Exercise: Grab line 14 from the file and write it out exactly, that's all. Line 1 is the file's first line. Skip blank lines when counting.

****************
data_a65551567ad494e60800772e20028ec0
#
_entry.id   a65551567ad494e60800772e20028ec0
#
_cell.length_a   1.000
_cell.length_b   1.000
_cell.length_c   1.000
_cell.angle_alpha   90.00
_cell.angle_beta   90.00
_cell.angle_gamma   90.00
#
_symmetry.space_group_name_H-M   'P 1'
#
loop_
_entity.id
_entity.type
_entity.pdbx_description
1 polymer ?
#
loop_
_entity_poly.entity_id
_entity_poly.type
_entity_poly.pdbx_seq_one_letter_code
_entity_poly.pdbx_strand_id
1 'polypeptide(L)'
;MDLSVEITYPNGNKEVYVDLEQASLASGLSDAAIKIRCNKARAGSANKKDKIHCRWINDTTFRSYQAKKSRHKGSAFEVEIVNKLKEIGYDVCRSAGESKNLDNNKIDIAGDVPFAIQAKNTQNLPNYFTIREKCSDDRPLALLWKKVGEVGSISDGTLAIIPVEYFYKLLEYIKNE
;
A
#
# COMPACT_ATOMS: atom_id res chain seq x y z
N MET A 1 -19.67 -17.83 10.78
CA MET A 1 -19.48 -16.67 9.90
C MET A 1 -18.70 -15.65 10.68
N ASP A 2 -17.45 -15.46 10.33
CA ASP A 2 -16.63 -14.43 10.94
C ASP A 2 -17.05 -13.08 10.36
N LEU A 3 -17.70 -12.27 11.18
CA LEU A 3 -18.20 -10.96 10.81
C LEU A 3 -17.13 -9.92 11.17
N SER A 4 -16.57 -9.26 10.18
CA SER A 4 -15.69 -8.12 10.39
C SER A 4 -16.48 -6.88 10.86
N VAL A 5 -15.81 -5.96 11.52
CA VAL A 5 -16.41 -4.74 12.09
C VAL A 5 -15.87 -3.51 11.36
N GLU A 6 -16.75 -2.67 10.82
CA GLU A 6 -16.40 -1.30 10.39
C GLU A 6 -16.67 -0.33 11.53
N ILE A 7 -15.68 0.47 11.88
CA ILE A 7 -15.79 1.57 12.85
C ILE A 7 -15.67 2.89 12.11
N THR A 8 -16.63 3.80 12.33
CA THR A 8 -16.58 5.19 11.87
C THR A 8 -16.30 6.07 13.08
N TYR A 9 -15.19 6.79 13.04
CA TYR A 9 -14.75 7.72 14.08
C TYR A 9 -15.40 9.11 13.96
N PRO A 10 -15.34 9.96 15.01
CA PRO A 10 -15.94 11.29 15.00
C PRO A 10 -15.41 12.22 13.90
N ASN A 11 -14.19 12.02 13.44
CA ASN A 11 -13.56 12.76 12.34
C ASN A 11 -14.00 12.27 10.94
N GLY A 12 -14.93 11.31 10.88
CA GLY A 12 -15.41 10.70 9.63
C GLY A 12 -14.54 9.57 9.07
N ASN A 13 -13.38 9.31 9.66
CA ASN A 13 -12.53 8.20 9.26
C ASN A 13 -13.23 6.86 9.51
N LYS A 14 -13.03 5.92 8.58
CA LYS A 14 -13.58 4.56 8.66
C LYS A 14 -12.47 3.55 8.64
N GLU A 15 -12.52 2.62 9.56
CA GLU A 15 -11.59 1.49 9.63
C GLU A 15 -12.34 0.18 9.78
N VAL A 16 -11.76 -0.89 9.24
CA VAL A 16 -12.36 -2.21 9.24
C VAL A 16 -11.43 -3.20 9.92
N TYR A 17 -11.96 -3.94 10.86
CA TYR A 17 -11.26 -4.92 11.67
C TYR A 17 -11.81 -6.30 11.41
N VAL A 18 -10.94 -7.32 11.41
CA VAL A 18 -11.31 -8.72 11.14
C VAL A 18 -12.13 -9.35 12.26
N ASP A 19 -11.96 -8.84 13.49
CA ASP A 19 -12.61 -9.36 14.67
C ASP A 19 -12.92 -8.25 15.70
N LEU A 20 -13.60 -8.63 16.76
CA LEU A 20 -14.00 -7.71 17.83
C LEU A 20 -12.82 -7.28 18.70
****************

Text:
loop_